Jacqueline Novogratz is founder and CEO of Acumen, a not-for-profit organization dedicated to changing the way the world tackles poverty. Under Jacqueline’s leadership, Acumen has invested over $132 million to build 136 social enterprises across Africa, Latin America, South Asia, and the US. These companies have leveraged an additional $746 million and brought basic services like affordable education, healthcare, and clean energy to more than 400 million low-income people around the world. Jacqueline is a frequent TEDTalk speaker, author, and has been named on the 2017 list of World’s 100 Greatest Living Business Minds by Forbes. Her most recent book, “Manifesto for a Moral Revolution: Practices to Build a Better World”, highlights 12 leadership practices for those eager to change the world for the better. She is Marcel Schwantes’ guest this week on Love In Action.
- Marcel asks Jacqueline to share her story. “When I was about 10 years old my uncle Ed gave me a blue sweater that had a zebra in the front and mountains across the chest… I wore this sweater which I cherished all the time… my high school nemesis made a very lewd and inappropriate comment about my sweater, and I ran home, yelled at mom, and we ceremoniously dumped it in Goodwill. Fast forward 10 years, I’ve left a career on Wall Street… I’m jogging through the hills of Kigali when I see this little boy about 10 feet in front of me wearing my sweater… I have held that story as my story of understanding how interconnected our world is, and how our action and our inaction can impact people every day all around the world,” she says. [5:28]
- Too often, markets overlook, underestimate, and sometimes exploit the poor. “I thought if you could give people access to markets, it was enough,” Jacqueline admits, “but if people don’t have the capability to interact with those markets, it’s not enough.” However, too much aid from the top down creates dependencies. Acumen exists between these concepts as a middleman, on the idea that the opposite of poverty is not wealth, but dignity, freedom, choice, and opportunity. This is the heart of Acumen, says Jacqueline. [8:35]
- Marcel asks Jacqueline to talk about co-founding a microfinance institution in Rwanda. “When I first moved to Africa, I had this idea that I was going to save… a little corner of the world. I was firmly and flatly rejected, and got a quick lesson in humility: most people do not want saving, particularly by people that don’t fully understand who they are,” she claims. Two women from Rwanda approached her when she was working in Kenya and asked for her assistance in doing a feasibility study, as a law had just passed that gave women the right to open a bank account without their husband’s signature. With that clarity of vision, she went on to build the first financial institution in Rwanda for women. [11:54]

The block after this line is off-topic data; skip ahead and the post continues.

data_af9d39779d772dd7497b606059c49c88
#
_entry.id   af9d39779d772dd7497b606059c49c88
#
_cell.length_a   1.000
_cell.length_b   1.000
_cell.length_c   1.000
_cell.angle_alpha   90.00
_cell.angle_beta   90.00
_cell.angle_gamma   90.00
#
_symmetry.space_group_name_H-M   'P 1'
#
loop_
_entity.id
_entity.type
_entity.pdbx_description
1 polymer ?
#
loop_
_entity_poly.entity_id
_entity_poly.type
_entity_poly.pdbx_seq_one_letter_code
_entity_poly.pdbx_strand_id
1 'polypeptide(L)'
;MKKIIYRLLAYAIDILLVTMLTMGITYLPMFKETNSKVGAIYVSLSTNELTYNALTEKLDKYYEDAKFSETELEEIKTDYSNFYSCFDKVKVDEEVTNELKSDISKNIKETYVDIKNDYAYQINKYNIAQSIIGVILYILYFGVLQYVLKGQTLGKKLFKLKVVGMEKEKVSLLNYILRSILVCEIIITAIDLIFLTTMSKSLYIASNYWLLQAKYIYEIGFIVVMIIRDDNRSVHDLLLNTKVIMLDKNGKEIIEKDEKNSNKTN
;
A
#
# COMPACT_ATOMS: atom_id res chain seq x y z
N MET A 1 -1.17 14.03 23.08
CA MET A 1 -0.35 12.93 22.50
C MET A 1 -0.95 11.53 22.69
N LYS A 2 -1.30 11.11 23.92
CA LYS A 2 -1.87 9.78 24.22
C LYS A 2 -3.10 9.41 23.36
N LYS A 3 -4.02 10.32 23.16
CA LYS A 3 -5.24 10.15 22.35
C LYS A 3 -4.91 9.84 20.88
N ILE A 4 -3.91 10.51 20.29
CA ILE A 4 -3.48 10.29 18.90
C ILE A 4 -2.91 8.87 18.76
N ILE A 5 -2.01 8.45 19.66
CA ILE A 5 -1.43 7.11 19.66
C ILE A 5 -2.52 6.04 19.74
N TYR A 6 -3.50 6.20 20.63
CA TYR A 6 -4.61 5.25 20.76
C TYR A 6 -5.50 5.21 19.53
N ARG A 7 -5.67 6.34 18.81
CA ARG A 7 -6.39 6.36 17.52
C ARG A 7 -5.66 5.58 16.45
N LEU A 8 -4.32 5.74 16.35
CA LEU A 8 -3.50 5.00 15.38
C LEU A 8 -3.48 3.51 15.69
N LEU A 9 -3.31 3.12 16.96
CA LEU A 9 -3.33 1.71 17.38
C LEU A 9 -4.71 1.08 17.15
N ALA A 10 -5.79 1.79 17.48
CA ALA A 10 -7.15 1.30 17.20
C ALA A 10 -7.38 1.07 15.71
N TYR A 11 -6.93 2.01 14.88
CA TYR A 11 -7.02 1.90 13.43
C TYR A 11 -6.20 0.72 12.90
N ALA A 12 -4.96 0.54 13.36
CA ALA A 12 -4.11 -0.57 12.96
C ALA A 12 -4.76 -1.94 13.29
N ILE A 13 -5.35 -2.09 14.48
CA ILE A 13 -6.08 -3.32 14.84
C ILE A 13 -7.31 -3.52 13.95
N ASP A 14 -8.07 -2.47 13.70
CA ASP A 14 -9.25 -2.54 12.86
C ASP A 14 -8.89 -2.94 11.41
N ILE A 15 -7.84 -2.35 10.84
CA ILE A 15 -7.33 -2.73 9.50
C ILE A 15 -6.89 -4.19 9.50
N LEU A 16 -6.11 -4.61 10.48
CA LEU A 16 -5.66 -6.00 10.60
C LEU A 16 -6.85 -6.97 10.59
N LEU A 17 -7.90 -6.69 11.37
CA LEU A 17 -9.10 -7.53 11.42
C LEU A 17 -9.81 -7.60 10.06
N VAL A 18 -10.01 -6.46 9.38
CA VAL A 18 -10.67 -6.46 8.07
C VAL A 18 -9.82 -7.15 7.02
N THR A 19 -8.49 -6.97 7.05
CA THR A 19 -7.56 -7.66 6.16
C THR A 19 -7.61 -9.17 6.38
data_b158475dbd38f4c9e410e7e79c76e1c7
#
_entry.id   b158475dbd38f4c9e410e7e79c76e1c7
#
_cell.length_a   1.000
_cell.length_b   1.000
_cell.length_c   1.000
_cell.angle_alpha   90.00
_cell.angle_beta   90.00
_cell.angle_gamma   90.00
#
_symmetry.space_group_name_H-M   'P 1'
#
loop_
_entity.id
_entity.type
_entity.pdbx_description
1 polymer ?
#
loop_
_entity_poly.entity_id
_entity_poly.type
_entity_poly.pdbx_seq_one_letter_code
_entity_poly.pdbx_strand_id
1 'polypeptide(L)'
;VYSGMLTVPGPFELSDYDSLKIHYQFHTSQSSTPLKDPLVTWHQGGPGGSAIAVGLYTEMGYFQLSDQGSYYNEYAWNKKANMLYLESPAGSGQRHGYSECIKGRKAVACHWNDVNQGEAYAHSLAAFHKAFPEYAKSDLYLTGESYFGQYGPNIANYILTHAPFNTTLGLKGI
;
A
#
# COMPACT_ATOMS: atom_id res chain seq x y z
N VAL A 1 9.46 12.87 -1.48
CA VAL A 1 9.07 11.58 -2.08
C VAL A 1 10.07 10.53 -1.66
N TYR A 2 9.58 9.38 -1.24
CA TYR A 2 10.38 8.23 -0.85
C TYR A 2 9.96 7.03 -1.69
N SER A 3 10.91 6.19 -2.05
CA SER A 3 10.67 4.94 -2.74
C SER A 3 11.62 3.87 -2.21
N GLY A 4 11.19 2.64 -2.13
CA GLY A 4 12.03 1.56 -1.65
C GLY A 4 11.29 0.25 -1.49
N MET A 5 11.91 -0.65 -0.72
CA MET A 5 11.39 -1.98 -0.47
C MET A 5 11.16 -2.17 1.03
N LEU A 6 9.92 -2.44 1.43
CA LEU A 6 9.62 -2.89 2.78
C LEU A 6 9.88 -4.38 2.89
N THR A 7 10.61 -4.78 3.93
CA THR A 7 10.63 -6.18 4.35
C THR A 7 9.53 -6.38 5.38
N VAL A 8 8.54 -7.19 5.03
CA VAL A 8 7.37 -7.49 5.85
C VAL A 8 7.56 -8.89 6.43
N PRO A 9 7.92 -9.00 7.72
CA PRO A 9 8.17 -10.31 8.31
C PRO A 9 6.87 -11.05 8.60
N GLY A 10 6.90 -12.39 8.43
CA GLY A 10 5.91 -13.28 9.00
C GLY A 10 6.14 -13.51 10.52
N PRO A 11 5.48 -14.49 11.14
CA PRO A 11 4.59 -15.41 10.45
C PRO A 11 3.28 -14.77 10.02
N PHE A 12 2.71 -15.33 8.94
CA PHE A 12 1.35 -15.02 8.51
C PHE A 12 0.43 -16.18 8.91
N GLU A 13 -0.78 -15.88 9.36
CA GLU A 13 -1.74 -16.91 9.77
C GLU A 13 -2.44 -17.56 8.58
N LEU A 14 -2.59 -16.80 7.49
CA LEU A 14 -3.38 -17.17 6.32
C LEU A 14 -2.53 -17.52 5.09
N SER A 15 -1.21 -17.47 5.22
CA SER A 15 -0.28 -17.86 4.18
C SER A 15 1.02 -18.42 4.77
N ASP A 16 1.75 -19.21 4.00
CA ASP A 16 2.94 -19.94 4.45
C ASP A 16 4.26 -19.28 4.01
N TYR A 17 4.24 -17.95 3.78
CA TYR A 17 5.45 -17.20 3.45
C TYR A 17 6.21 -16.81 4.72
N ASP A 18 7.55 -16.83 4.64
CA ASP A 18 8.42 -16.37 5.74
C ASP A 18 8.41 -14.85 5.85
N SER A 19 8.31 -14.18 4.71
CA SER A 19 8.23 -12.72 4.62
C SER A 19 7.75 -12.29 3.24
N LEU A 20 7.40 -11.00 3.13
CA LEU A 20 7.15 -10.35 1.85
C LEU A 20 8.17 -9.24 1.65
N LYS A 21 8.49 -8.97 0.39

- According to Jacqueline, one of her proudest investments was in the founders of the company currently known as d.light design, Inc. — Sam Goldman and Ned Tozun. They had a solar lamp they wanted to sell to low-income people as an alternative to kerosene. Now, they have brought affordable light and electricity to over 100 million low-income people, and helped spawn an off-grid solar energy revolution. [16:11]
- Jacqueline defines the term ‘moral imagination.’ “Too many people use the lens of only their own imagination, even when solving problems for people whose lives are completely different from their own,” she explains. “It starts with empathy, but it doesn’t stop there; empathy alone only reinforces the status quo… Moral imagination demands immersion… [understanding] the problem from the perspective of the people you are there to serve, and that requires many of the other skills in the book.” [22:55]
- “We need to recreate mindsets,” Marcel comments. “In the US, we live in such a self-centered, self-focused society, we may not even know how to extend that kind of love outwardly, to see the world beyond your own immediate needs.” [25:25]
- The exciting conversation at this moment in history, Jacqueline remarks, is about how we will use our tools, skills, and moral imagination to solve the biggest problems of our time. These problems cannot be solved by the nonprofit sector alone, nor corporate, nor government. “It will take all of us.” [32:57]
- Empathy alone reinforces the status quo, but cynicism is its best friend. The past two years have been difficult, and people are fatigued, but we can’t allow ourselves to feel defeated. “If we can dare to look for beauty and not just focus on how hard everything is, we may find that things feel just a little bit easier,” Jacqueline advises. [36:47]
- Jacqueline Novogratz on LinkedIn | Twitter
- Manifesto for a Moral Revolution: Practices to Build a Better World
- d.light design
- Everytable Food Store
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